💡 Discrete Math Basics

Discrete math is typically a requirement in computer science undergraduate programs, and deals with logical arguments, sets, counting and combinatorics and shortest path algorithms (also known as graph theory).

What value does discrete math provide programmers?

Many ideas in discrete math directly relate to programming concepts because the skill of basic logical thinking is of great value. More advanced topics lead into algorithms and problem solving techniques, like the shortest path algorithms covered under tree and graph theory sections.


A sentence (or mathematical equation) that is either always true or always false.

Here’s an example proposition, we’ll call p:

p: 2 + 2 = 4

In programming, we’re used to using propositions within the parentheses of a conditional construct that represent a boolean value; i.e:

int occurances = counter.getCount();

if (occurances == 4)

where 4 = 4 is our proposition that evaluates to true, for instance.


The logical not is the opposite of a proposition. Notating a negation is denoted as a single bar over the letter representing a given proposition. Other notations exist, and may vary by source.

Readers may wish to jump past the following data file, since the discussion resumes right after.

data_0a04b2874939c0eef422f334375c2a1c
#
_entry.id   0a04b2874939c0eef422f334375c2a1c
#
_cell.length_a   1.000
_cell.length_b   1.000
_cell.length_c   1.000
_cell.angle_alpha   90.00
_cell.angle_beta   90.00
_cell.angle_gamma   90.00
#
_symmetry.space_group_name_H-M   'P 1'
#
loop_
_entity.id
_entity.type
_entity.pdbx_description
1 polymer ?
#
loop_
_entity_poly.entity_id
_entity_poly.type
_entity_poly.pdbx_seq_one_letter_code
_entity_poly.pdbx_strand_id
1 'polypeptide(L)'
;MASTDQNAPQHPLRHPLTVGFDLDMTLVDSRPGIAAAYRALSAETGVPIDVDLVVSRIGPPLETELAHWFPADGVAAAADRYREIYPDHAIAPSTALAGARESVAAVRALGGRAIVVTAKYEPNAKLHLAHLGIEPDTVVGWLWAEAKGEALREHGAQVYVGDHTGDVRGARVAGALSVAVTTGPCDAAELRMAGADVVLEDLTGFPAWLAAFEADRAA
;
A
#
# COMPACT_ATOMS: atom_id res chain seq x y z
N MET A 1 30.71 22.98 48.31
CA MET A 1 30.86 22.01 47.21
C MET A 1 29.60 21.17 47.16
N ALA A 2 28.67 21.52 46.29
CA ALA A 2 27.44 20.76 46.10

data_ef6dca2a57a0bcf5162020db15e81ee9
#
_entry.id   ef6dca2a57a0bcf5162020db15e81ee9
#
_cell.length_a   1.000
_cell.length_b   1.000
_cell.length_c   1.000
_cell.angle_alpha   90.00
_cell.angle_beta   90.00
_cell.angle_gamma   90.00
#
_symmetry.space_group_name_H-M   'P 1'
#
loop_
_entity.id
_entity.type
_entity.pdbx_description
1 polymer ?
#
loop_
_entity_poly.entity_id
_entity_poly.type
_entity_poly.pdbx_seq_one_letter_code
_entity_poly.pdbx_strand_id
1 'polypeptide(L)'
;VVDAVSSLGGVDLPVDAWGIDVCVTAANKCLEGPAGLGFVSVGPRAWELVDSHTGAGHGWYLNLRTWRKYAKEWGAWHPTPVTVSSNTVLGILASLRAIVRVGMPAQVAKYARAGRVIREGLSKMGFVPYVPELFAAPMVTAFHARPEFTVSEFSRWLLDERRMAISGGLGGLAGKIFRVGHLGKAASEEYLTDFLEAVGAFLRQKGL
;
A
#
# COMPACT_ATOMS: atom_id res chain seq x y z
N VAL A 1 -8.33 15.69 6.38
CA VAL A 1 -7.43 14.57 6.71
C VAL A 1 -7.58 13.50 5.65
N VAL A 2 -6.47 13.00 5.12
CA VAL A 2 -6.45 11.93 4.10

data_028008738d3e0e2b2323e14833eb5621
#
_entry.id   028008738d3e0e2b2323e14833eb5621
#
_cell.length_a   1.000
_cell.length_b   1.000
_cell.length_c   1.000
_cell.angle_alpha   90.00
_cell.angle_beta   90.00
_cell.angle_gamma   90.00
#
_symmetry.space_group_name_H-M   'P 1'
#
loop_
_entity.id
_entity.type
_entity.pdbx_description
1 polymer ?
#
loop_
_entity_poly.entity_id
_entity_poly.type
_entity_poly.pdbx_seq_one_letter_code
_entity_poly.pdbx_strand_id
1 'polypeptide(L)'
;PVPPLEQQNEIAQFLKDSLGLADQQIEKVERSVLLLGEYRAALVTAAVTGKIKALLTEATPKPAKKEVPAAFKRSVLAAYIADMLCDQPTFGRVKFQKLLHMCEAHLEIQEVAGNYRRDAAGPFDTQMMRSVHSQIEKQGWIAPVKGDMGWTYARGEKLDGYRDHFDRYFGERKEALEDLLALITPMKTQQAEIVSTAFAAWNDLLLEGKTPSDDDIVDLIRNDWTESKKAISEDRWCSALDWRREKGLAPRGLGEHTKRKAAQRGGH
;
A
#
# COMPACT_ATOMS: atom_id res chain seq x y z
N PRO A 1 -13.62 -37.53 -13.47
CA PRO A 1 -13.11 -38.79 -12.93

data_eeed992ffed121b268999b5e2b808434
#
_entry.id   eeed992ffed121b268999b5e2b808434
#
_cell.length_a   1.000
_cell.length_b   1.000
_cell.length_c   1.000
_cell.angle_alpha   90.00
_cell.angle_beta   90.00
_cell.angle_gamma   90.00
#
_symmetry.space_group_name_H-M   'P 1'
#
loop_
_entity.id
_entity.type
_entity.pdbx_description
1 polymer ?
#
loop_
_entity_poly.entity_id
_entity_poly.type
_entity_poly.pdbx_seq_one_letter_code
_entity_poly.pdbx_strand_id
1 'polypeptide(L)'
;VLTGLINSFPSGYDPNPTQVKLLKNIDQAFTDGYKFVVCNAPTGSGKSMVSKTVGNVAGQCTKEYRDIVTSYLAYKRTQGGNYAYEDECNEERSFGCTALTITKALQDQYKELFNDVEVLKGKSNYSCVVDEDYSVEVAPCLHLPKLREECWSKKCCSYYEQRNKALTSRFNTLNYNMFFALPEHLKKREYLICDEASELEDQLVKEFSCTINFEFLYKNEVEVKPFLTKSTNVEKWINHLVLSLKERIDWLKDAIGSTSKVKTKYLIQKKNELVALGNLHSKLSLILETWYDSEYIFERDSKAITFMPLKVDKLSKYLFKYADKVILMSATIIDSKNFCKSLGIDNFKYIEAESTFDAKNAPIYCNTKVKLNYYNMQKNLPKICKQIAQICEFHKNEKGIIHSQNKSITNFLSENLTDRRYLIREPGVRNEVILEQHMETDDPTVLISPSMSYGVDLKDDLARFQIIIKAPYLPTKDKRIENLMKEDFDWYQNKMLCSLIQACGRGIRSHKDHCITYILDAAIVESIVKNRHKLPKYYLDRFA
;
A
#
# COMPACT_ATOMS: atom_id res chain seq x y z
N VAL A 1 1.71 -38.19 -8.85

In most programming languages the bang (!) notation is used for negating a boolean value, as such:

boolean isFound = parser.locate("needle");

if (!isFound)


The logical and combines two (or more) propositions. Given two propositions p and q, a conjunction is represented as “p and q” in plain English, or written in notation as:

p ∧ q

In programming, we might use a conjunction with an && operator:

boolean applied = person.applied(job);
boolean qualified = person.isQualified(job);

if (applied && qualified)


Combines two (or more) propositions with “or”. This is an inclusive or, meaning that one, or the other or both may be true for the entire statement to be considered true. Spoken as “p or q” or written in notation:

p ∨ q

In programming, we might implement a disjunction with an || operator like this:

if (!product.accepts(coupon) || coupon.isExpired())
    return new InvalidCouponError();

Other Discrete Math Topics

  1. Propositions
  2. Conjunctions and disjuntctions
  3. Implications
  4. Truth tables
  5. Biconditional statements and logical equivalences
  6. Logical quantifiers
  7. Proofs
  8. Direct proofs and divisibilities
  9. Indirect proofs
  10. Sequences
  11. Recursive sequences
  12. Induction
  13. Strong inductino
  14. Set theory
  15. Basic probability
  16. Combinatorics
  17. Addition and multiplication principles
  18. Permutations and combinations
  19. Graphs, paths and circuits
  20. Trees

Continue reading other blog posts and posts within the mathematics category to continue learning.

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